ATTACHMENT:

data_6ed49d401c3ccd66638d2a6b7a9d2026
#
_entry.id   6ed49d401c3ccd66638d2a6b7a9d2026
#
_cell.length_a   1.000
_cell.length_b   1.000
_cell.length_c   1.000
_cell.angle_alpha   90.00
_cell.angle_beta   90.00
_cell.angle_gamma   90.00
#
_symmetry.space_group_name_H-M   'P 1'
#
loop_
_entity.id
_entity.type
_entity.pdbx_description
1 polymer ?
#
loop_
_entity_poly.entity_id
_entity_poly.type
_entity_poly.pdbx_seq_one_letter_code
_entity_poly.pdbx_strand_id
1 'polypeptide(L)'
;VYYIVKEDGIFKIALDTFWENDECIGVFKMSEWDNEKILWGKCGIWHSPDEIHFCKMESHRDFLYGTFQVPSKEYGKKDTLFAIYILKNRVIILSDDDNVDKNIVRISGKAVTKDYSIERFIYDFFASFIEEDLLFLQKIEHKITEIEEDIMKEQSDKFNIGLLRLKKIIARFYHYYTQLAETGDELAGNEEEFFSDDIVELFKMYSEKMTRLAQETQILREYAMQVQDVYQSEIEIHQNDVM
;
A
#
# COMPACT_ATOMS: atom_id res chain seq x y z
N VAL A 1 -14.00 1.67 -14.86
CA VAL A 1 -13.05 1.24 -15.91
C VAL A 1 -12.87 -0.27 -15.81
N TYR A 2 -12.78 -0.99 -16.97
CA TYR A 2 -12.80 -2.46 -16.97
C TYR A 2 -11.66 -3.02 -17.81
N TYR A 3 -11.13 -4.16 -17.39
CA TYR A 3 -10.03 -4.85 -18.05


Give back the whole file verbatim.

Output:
data_6ed49d401c3ccd66638d2a6b7a9d2026
#
_entry.id   6ed49d401c3ccd66638d2a6b7a9d2026
#
_cell.length_a   1.000
_cell.length_b   1.000
_cell.length_c   1.000
_cell.angle_alpha   90.00
_cell.angle_beta   90.00
_cell.angle_gamma   90.00
#
_symmetry.space_group_name_H-M   'P 1'
#
loop_
_entity.id
_entity.type
_entity.pdbx_description
1 polymer ?
#
loop_
_entity_poly.entity_id
_entity_poly.type
_entity_poly.pdbx_seq_one_letter_code
_entity_poly.pdbx_strand_id
1 'polypeptide(L)'
;VYYIVKEDGIFKIALDTFWENDECIGVFKMSEWDNEKILWGKCGIWHSPDEIHFCKMESHRDFLYGTFQVPSKEYGKKDTLFAIYILKNRVIILSDDDNVDKNIVRISGKAVTKDYSIERFIYDFFASFIEEDLLFLQKIEHKITEIEEDIMKEQSDKFNIGLLRLKKIIARFYHYYTQLAETGDELAGNEEEFFSDDIVELFKMYSEKMTRLAQETQILREYAMQVQDVYQSEIEIHQNDVM
;
A
#
# COMPACT_ATOMS: atom_id res chain seq x y z
N VAL A 1 -14.00 1.67 -14.86
CA VAL A 1 -13.05 1.24 -15.91
C VAL A 1 -12.87 -0.27 -15.81
N TYR A 2 -12.78 -0.99 -16.97
CA TYR A 2 -12.80 -2.46 -16.97
C TYR A 2 -11.66 -3.02 -17.81
N TYR A 3 -11.13 -4.16 -17.39
CA TYR A 3 -10.03 -4.85 -18.05